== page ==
Hungarians head to the polls today in a general election, with Prime Minister Viktor Orban leading opinion polls after four years of rule during which his power centralization triggered clashes with the European Union.
Voters will elect 199 lawmakers for four-year terms. Polls opened at 6 a.m. and will close at 7 p.m. in Budapest. Partial results will be published after voting ends.
Orban’s Fidesz party has ruled since 2010 with a two-thirds parliamentary majority, which it used to rewrite the constitution, curb the power of the top court, staff agencies such as the central bank and public media with allies and pass new election rules. He rejected concern at home and abroad over the erosion of democracy and clashed with international partners and foreign investors to wean the budget off International Monetary Fund aid, seize private pension-fund assets and levy industry taxes to cut the deficit.
“Orban has carried out the most significant concentration of power since” the end of communism, said Gabor Filippov, an analyst at political research institute Magyar Progressziv Intezet in Budapest. “He did that by using the rhetoric of a freedom fighter to blunt criticism against his government.”
The forint has weakened 13 percent against the euro in the past four years, more than the currencies of other eastern EU members that haven’t adopted the euro such as Poland, the Czech Republic, Romania and Bulgaria. The benchmark BUX stock index fell 28 percent, compared with a 2.5 percent decline in the MSCI Emerging Markets Index.
Gains on forint debt at 38 percent were better than those for Poland and the Czech Republic, yet were the worst at 6.5 percent when adjusted for price fluctuations, according to the Bloomberg Riskless Return Ranking.
“Investors remain uncomfortable with Orban’s increasingly autocratic rule, his philosophical turn away from Western Europe” as well as the “penalizing treatment of targeted private sectors and the accompanying erosion of business confidence and private investments,” said Phoenix Kalen, a London-based strategist at Societe Generale SA. (GLE)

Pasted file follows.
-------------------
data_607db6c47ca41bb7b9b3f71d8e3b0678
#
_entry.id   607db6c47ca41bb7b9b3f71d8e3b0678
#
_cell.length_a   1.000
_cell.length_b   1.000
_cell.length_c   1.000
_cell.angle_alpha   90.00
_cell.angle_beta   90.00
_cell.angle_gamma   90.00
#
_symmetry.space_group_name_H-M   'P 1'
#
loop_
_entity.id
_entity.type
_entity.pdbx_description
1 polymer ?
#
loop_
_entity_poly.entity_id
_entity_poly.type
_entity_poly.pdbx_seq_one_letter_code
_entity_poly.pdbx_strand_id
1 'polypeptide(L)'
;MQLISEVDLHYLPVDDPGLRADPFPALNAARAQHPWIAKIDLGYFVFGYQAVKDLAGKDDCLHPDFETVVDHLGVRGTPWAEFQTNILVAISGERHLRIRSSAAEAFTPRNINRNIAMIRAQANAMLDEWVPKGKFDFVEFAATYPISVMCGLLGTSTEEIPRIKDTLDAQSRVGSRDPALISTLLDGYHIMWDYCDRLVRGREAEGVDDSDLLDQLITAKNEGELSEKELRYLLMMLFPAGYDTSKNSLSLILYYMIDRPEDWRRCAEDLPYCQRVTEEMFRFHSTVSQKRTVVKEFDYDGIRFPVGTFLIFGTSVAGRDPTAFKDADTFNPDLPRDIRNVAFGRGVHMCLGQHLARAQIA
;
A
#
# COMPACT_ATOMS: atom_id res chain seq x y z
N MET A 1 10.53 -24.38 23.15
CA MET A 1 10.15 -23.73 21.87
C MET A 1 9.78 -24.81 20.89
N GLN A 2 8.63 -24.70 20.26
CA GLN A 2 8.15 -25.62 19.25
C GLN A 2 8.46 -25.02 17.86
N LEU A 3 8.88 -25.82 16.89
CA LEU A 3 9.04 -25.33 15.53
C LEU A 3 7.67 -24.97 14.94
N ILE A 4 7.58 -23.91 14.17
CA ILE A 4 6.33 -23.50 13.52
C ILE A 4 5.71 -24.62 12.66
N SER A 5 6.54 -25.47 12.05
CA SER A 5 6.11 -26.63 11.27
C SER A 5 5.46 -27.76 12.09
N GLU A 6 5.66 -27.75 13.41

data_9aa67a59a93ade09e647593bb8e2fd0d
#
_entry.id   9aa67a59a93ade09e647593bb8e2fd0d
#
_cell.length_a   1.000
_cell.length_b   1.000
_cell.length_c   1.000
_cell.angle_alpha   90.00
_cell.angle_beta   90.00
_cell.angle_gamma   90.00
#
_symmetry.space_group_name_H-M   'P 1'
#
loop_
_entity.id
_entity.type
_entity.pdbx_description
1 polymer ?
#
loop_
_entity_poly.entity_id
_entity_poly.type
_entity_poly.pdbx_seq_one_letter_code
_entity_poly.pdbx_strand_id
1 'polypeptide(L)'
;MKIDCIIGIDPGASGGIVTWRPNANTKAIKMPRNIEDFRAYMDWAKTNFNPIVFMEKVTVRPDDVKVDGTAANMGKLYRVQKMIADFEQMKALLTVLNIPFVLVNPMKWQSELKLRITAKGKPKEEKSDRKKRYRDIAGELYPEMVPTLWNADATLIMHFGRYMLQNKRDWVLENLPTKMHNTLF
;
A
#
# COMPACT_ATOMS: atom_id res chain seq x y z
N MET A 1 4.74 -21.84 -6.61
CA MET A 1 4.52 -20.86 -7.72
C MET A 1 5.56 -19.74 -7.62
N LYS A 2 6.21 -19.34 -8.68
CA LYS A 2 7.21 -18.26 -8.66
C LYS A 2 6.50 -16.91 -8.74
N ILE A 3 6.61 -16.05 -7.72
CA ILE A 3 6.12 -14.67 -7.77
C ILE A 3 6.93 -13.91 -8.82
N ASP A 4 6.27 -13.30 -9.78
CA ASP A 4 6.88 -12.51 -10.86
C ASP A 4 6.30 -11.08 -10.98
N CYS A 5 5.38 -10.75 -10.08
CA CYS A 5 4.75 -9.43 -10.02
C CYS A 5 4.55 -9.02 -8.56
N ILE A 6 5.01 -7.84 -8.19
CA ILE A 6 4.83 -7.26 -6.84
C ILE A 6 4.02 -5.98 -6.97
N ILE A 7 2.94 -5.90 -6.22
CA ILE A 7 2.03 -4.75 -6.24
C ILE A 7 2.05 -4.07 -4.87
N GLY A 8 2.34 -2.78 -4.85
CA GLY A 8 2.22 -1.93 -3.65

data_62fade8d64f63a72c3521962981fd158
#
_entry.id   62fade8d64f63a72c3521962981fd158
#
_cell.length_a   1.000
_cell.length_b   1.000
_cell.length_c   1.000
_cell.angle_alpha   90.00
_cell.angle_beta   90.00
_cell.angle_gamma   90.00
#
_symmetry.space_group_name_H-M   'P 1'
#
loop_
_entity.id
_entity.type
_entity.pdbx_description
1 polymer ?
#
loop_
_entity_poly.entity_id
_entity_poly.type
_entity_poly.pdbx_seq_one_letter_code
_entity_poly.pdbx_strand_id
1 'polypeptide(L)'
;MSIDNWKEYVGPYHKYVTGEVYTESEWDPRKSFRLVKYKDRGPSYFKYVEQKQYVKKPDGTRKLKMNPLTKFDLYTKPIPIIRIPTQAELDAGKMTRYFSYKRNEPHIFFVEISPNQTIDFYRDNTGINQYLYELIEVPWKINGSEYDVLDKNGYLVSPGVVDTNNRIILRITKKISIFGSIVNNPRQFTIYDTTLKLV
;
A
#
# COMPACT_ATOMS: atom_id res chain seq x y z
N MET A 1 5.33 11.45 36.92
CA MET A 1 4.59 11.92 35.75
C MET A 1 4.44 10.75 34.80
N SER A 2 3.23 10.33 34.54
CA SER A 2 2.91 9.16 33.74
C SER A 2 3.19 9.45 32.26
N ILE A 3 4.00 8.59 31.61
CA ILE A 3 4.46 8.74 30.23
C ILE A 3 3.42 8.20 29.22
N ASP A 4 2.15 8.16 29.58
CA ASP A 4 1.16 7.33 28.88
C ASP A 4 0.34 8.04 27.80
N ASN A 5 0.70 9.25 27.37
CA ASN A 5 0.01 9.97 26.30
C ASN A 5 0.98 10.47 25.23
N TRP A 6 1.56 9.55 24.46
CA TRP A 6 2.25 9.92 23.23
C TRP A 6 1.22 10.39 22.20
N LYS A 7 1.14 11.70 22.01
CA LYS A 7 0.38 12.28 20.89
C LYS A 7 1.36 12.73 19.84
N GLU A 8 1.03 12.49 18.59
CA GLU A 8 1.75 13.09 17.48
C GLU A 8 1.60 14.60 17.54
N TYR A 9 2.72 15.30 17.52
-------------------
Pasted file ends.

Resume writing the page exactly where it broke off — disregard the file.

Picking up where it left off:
Even so, the 50-year-old prime minister is set to trounce rivals, according to surveys by the polling companies Ipsos, Median, Nezopont, Tarki and Szazadveg.
Fidesz had 36 percent support among eligible voters compared with 18 percent for an opposition alliance led by Socialist Party President Attila Mesterhazy, according to a Median poll published in the HVG weekly April 3. The Jobbik party, which describes itself as “national radical,” had 15 percent support. The green party LMP had 2 percent backing. No margin of error was given for the March 21-25 poll of 1,200 people. A party needs at least 5 percent support to enter parliament.
“The real question appears to be not who’ll win the election but the size of Fidesz’s victory -- whether Orban will retain his two-thirds majority,” Median Director Endre Hann said by phone April 3. He added that Median polled more than 2,000 people to get the responses, suggesting a degree of uncertainty with results as voters are reluctant to answer.
Polls indicating an overwhelming Fidesz win are misleading because Hungarians are “scared to voice their opinions” as they fear retaliation by the government, Mesterhazy said in an April 1 interview. Fidesz may win a “narrow” legislative majority, the party’s parliamentary leader, Antal Rogan, told the news website HVG.hu April 1.